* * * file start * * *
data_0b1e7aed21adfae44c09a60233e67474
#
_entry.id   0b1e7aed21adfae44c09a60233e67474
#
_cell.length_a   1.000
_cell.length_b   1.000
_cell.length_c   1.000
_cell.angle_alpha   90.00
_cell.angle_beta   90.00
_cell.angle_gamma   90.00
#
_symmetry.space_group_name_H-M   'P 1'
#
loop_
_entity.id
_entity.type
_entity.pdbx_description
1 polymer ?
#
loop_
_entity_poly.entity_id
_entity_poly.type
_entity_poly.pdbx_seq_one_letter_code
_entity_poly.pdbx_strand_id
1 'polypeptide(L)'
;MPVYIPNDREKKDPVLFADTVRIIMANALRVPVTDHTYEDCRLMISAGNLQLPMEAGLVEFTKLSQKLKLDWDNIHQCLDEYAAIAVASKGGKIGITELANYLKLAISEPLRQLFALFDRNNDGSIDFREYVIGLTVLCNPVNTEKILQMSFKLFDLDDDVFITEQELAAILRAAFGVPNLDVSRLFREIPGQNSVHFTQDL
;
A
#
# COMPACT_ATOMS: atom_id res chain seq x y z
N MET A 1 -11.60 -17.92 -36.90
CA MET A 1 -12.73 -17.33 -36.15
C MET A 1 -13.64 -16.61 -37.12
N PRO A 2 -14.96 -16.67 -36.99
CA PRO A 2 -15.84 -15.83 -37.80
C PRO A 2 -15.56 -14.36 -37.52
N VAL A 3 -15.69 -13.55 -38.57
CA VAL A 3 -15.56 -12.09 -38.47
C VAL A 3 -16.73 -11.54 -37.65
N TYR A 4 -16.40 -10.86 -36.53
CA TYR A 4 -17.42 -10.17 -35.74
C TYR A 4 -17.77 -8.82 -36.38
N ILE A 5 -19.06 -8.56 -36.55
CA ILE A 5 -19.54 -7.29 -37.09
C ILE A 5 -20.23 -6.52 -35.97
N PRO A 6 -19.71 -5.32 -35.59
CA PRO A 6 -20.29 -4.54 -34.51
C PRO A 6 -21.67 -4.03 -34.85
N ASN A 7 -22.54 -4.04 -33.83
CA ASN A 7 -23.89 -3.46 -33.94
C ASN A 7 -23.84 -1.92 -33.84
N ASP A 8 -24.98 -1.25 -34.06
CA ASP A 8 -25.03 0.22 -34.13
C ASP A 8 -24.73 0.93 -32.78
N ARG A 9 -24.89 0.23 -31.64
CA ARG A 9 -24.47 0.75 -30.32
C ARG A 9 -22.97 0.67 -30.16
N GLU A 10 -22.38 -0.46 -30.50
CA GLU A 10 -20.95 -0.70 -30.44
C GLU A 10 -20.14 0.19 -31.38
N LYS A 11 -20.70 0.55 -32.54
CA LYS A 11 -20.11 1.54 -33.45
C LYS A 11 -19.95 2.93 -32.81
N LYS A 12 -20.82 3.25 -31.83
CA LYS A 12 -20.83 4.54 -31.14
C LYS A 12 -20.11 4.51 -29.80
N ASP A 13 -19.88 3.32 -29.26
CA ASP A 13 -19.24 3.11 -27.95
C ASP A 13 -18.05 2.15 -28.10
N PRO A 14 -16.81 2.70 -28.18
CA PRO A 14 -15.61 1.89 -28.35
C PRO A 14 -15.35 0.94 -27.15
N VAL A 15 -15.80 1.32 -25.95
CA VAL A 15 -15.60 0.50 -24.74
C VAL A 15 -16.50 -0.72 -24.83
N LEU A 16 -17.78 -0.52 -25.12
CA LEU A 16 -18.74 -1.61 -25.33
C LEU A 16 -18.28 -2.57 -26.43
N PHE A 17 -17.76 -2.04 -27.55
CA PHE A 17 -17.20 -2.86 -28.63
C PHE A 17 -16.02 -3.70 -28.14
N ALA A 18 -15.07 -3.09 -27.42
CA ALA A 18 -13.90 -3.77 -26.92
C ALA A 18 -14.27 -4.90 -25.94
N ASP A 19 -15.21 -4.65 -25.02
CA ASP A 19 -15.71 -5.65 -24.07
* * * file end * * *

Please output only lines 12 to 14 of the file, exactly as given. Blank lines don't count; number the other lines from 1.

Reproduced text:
_symmetry.space_group_name_H-M   'P 1'
#
loop_